Eating out in Madeira

Eating out in Madeira? The possibilities are endless. On Madeira, there are many small and cheap restaurants. Actually, you eat out everywhere. The prices are, certainly by our standards, very low. Yet there are a few that are extra nice for us. It is important to know that especially the smaller restaurants change owners sometimes. The buildings are usually leased, and when the rent suddenly goes up it happens that an owner can’t manage it. That’s why the mentioned restaurants and their qualities are a snapshot. Next month everything can be different.

When we go out for dinner, which we do so often, we prefer to go to Joe’s Bar in Jardim do Mar. It’s always crowded, unlike most restaurants in the neighborhood. Don’t forget that we are only there in the winter. There aren’t that many tourists, and most of the Portuguese eat out in the afternoon, especially on Sundays, and in the evening they eat at home. So the chances of sitting in an empty tent are always high in winter. That’s why you want to visit a restaurant with a mix of Portuguese and foreign guests. Joe’s bar is one of those. Another restaurant we go to is the restaurant of Hotel Quinta Alegre. Both Joe’s bar and Quinta Alegre have prices that we find very low in the Netherlands. The two of us usually eat for under € 50, – and that is with a bottle of wine. If you each take a glass of wine it will be another tenner cheaper. In the winter the restaurants are in principle not heated. For a place as low as Joe’s Bar that’s not necessary either, but in the Quinta Alegre we’re happy with the fireplace, it’s always nice and warm, even in winter.

Because Noud loves to cook, and is very good at it, we don’t eat out very often. You always have to drive to get home afterwards. And we do like that glass of wine. But if we want a Fado night, we have to go out. Basically, we’d have to go to Funchal. And there’s only one Fado restaurant that has the right atmosphere. Sabor a Fado. Located in the ‘zona velha’, oldest district of Funchal, in the Travessa das Torres at number 10, a side street of the famous Rua de Santa Maria. Sabor a Fado is owned by ‘Fadista’ Alexandra Sousa, and has been for years, so here you can count on it not to change hands. If you want to go out for dinner in Madeira, and you want a fantastic experience, go to Sabor a Fado. Fado takes place right in front of you, no microphones like in most other restaurants where they now also have Fado, but Fado with a capital letter, as it is meant to be, Portuguese folk music at your table.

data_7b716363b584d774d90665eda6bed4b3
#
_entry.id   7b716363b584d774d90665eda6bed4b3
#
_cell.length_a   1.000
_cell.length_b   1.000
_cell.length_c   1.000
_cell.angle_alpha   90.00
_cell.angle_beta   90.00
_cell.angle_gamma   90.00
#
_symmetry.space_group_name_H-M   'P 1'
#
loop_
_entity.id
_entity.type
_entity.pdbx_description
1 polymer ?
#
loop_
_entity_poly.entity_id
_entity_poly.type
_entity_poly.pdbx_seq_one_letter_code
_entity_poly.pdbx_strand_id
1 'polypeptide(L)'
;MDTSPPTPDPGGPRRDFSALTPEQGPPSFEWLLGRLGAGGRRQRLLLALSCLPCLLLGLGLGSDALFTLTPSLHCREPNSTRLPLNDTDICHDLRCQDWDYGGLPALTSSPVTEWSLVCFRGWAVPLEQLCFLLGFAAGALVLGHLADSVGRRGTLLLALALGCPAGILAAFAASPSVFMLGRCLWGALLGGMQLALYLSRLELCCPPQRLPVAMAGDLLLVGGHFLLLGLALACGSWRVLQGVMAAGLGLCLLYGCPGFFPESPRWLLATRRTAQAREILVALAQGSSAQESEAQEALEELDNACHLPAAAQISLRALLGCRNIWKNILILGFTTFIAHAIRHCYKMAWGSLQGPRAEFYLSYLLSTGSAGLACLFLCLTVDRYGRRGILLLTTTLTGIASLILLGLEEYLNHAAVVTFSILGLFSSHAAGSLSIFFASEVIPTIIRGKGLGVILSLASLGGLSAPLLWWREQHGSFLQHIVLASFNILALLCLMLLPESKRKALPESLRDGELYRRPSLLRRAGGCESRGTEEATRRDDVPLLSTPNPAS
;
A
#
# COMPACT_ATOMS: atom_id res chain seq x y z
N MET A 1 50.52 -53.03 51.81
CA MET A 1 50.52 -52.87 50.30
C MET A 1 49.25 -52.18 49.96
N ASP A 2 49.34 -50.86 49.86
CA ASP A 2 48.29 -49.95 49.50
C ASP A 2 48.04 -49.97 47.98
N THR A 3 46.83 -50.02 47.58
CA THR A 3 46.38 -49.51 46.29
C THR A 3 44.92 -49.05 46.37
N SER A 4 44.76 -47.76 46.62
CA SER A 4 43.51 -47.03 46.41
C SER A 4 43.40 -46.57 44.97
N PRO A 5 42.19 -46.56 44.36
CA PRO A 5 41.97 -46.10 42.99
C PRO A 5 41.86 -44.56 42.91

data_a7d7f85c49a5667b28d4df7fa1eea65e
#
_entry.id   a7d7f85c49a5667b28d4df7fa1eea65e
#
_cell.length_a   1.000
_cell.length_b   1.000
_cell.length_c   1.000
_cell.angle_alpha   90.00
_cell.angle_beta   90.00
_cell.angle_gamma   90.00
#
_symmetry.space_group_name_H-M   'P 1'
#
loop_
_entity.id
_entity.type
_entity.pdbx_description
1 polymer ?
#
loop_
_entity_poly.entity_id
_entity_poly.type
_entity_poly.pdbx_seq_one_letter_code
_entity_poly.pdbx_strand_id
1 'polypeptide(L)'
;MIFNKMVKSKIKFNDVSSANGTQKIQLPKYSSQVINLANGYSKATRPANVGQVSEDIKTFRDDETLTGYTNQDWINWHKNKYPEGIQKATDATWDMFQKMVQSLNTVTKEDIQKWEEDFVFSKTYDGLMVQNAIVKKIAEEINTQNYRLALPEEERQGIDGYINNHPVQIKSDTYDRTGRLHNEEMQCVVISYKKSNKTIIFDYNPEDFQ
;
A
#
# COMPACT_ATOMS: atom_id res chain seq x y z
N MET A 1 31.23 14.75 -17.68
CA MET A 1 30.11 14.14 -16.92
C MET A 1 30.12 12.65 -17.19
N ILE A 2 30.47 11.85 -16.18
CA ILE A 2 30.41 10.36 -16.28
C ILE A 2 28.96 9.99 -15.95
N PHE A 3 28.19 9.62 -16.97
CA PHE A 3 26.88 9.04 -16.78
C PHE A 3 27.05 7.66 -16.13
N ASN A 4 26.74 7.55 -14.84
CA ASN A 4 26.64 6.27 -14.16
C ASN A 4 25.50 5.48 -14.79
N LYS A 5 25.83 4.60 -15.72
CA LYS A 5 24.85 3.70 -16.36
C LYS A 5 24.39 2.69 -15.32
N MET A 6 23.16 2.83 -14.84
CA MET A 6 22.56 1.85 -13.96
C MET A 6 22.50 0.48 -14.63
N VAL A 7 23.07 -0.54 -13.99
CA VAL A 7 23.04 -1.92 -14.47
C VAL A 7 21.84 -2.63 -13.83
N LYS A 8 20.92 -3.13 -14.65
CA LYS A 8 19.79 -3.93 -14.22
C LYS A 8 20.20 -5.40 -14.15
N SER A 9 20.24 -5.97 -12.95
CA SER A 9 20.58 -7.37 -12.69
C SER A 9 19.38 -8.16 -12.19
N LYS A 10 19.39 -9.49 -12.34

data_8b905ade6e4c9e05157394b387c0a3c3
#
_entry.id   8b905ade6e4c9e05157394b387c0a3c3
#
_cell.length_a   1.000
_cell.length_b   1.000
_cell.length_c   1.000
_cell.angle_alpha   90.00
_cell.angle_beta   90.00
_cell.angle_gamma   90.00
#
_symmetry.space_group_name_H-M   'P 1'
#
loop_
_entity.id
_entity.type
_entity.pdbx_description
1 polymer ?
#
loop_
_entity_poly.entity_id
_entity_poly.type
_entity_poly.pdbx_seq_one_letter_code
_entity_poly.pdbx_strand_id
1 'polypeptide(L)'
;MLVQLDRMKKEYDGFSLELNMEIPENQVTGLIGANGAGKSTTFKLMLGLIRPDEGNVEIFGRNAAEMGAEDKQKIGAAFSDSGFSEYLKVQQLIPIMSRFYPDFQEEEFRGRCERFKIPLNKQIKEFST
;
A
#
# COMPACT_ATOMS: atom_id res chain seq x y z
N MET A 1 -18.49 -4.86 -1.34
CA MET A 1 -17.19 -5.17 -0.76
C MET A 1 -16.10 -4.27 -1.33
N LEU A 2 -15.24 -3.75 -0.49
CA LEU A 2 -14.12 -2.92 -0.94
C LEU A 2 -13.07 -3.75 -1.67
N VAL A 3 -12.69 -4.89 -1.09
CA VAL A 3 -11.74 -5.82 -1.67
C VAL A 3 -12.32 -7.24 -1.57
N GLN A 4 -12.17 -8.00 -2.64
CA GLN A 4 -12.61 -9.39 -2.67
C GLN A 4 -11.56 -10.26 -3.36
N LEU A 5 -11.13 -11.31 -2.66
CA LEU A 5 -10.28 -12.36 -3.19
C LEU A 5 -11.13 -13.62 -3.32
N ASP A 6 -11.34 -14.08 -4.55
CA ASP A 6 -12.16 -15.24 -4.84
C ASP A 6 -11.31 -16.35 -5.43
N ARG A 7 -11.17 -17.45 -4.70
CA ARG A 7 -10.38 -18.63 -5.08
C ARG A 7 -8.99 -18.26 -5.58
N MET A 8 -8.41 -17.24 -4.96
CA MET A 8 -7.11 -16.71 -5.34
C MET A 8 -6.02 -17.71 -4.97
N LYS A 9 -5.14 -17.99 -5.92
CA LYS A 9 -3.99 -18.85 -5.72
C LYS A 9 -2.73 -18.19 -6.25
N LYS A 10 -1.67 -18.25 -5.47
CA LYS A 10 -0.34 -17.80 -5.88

Eating out with a fantasti show: Sabor a Fado, the best Fado house in Madeira.
Eating out galore: Rua de Santa Maria in Funchal. Beware of pushy waiters, though.

Of course, the prices at Sabor a Fado are considerably higher, but still a lot less expensive than you would be used to at home for eating out. And here you get a show.

With all that, we have to say that the cuisine of Madeira is quite simplel, really. It is wise to avoid the big tourist joints. They quickly want to feed a lot of mouths and that means that a lot of things are deep-fried. Of course there are exceptions as well. If you want to have a bit more exciting meal, go to the hotel school in Funchal. For around €20 per person you have a three-course menu including wine, water and coffee. Everything we have eaten here is absolutely excellent.

If you want the very best Madeira has to offer, you can go to the Armazem do Sal. Interesting food, with of course the corresponding prices. Nice location in the centre of Funchal.

If you want to stay in the neighborhood, you can have a nice dinner, with a cozy interior, and with, not unimportantly in winter, a wood stove, we do in Prazeres. We are talking about Restaurante Chico. Nice people, and excellent cuisine at very reasonable prices, especially compared to the ridiculous Dutch hospitality prices. We haven’t eaten for a while and we heard that there is new management in it, but the reviews on TripAdvisor are still good. One comment says that the tuna was too dry. Yeah. That may be an issue when you go out for dinner in Madeira.